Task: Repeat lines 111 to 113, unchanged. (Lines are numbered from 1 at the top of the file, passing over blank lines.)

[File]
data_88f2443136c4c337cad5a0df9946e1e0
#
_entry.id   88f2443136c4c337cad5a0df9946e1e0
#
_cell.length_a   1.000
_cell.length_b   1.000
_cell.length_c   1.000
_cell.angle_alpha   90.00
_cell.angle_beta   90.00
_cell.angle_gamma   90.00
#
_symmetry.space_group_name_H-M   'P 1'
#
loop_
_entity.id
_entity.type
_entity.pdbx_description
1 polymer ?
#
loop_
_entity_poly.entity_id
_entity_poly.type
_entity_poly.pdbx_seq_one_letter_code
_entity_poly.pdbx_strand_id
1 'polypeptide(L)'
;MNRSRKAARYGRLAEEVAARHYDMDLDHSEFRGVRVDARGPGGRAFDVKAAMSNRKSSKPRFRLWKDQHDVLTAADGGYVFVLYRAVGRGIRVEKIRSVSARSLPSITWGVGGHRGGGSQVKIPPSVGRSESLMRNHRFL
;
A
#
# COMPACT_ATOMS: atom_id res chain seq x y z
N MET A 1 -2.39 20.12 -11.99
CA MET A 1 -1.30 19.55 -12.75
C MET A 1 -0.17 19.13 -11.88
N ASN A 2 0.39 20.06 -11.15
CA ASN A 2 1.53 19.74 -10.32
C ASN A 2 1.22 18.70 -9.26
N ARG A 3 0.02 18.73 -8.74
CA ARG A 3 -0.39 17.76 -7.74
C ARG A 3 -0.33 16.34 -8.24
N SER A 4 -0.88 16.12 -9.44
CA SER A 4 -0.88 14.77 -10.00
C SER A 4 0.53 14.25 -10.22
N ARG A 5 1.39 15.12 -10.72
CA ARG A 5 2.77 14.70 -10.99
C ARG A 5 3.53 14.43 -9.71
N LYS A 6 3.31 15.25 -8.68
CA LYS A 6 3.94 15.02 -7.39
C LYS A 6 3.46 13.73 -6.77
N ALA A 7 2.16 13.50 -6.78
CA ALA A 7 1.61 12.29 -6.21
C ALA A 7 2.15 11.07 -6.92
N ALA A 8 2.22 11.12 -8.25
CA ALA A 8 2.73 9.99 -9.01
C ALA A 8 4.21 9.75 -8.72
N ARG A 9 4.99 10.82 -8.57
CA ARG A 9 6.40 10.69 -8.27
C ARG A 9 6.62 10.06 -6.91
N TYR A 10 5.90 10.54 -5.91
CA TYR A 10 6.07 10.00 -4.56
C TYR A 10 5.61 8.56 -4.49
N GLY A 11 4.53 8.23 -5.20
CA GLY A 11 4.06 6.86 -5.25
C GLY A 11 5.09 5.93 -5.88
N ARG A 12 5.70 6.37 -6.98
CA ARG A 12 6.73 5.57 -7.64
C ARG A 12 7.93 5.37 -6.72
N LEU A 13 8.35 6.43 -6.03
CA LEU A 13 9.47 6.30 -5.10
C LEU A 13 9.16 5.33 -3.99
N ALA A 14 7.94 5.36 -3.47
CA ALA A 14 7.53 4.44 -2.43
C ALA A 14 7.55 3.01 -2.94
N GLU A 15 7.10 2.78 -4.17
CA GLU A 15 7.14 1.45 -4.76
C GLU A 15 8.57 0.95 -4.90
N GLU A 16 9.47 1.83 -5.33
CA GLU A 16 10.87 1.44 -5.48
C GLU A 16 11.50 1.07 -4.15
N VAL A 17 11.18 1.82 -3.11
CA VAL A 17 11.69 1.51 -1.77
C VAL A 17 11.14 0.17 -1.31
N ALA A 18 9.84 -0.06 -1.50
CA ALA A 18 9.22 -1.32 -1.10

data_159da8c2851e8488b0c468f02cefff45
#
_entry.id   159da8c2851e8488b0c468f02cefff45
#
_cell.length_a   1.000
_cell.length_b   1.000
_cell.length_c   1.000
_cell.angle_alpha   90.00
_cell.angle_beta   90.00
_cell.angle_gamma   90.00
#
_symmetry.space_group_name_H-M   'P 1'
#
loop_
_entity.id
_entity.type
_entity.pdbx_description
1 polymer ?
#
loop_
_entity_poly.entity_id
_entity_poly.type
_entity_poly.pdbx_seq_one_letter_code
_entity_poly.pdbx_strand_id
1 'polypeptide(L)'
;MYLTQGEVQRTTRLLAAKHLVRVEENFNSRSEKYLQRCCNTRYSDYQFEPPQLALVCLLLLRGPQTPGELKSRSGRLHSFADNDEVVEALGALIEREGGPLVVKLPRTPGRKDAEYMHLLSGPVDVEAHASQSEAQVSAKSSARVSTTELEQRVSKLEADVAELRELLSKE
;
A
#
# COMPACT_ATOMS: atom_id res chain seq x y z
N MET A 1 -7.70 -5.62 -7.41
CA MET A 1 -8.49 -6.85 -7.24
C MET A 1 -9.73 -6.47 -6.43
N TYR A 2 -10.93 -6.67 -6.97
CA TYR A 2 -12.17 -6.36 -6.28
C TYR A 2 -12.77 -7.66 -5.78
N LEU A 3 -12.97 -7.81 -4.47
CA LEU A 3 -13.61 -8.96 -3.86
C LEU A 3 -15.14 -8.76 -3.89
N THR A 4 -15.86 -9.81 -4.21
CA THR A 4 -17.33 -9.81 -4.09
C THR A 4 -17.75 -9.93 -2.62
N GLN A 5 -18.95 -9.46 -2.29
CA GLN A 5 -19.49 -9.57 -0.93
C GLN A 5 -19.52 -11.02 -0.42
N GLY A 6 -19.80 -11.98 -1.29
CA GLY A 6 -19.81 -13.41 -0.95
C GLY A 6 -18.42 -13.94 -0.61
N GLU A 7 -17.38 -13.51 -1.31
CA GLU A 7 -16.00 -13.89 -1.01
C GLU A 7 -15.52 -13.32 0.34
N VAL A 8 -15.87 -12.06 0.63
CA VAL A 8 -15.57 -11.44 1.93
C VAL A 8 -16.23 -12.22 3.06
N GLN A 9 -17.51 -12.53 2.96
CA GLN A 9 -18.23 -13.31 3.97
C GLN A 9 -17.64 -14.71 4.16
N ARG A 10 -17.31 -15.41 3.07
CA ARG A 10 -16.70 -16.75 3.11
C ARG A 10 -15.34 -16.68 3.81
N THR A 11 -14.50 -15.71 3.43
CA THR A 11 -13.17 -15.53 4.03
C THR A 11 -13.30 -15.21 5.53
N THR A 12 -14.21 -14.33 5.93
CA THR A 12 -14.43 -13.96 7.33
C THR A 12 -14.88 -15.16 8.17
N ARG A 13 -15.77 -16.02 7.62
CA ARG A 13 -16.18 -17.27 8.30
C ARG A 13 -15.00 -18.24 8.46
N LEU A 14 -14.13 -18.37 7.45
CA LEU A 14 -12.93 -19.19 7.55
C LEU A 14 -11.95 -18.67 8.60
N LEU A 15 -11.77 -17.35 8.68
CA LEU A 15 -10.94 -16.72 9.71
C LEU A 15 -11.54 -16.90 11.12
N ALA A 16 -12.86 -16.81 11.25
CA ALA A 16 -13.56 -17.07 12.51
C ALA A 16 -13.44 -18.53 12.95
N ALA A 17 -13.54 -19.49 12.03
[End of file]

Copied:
A
#
# COMPACT_ATOMS: atom_id res chain seq x y z